In response, the agency argued that the meaning of the exception found at DFARS § 252.225-7012(c)(1) must be understood in light of other considerations,  including the provisions of FAR § 25.103(b)(1). According to DLA, FAR § 25.103(b)(1) clarifies the application of the FAR § 25.104(a) nonavailability exception and makes clear that the agency is required to conduct market research before determining an article qualifies for the nonavailability exception applicable to the Berry Amendment’s domestic sourcing restrictions.

The GAO made short work of this argument, finding “no support in the applicable FAR and DFARS provisions for DLA’s contentions that the market research provisions of FAR § 25.103(b)(1)(ii) and (iii) are applicable to the Berry Amendment’s domestic sourcing restrictions implemented in the DFARS.” After noting the clear exception for items listed in FAR § 25.104(a) established in DFARS § 252.225-7012(c)(1), the GAO explained that the relevant DFARS sections do not contain any limiting language or carve out, e.g., a statement to the effect that the FAR § 25.104(a) exception does not apply where the agency finds that such items are, in fact, available in sufficient quantity and quality. Nor do they reference the market research contemplated in certain subsections within FAR § 25.103, which is a Buy American Act (not Berry Amendment) provision. Similarly, the language of FAR § 25.103 does not reflect an intention for that provision to apply to Berry Amendment restrictions. Given this, the GAO resoundingly rejected the agency’s position, concluding that the plain language of these DFARS sections does not support the notion that the applicable Berry Amendment exception is itself subject to an exception when the agency determines, via market research, that the applicable item is sufficiently available for purposes of the specific acquisition at issue.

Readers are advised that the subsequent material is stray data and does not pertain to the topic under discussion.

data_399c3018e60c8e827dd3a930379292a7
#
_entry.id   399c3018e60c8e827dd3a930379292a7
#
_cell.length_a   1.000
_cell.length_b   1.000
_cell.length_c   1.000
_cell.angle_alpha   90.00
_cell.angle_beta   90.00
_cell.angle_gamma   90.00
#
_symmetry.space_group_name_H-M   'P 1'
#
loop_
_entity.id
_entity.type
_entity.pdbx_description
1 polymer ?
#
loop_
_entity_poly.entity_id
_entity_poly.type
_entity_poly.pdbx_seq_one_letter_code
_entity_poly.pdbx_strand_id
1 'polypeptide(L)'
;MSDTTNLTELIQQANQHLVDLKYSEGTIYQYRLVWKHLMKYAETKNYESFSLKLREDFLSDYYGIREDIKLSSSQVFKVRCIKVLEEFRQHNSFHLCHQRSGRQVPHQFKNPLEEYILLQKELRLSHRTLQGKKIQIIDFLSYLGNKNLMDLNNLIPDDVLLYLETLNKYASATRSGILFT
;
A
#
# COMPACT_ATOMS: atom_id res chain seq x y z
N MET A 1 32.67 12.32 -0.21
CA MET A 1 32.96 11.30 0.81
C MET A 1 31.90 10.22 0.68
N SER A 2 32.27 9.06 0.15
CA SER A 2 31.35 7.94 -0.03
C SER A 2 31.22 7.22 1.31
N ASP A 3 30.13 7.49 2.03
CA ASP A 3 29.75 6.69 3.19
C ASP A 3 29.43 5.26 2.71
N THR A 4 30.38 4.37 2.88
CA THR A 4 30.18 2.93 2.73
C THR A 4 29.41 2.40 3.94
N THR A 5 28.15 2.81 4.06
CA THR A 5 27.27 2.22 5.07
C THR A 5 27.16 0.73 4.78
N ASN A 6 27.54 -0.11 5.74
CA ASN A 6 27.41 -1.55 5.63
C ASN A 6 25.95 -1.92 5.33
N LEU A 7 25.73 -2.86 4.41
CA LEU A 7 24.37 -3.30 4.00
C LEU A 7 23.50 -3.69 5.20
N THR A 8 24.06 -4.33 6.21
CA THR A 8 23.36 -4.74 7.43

As a result, the GAO held that DLA failed to establish that it has the authority to use the FAR Buy American Act’s market research provisions to evade the applicability of the “nonavailable articles” exception to the Berry Amendment. This was true despite actions by DLA’s senior procurement executive, as well as regulatory changes to the FAR that the agency claimed supported its position. As the GAO explained, there is no reason to move beyond the plain meaning of the text where the language of a regulation is plain on its face, and its meaning is clear. Here, the plain meaning of the text resulted in a sustained protest.

Mechanix Wear makes clear that the DFARS sections implementing the Berry Amendment do not require the agency to impose a domestic restriction on items listed in FAR § 25.104(a) if its market research “reveals” that the items are sufficiently available. Instead, if an agency imposes such a restriction and has not otherwise asserted that the restriction is reasonable or is needed to meet its minimum needs, the agency has not met its responsibility of establishing that the restriction is reasonably necessary to meet its needs. In other words, an item’s listing in FAR § 25.104(a) is dispositive with respect to the exception from the Berry Amendment and agencies and offerors can and should inquire no further regarding the item’s availability—and cannot persist in imposing domestic restrictions on it.

Contractors who encounter this type of agency action should consider a pre-award protest.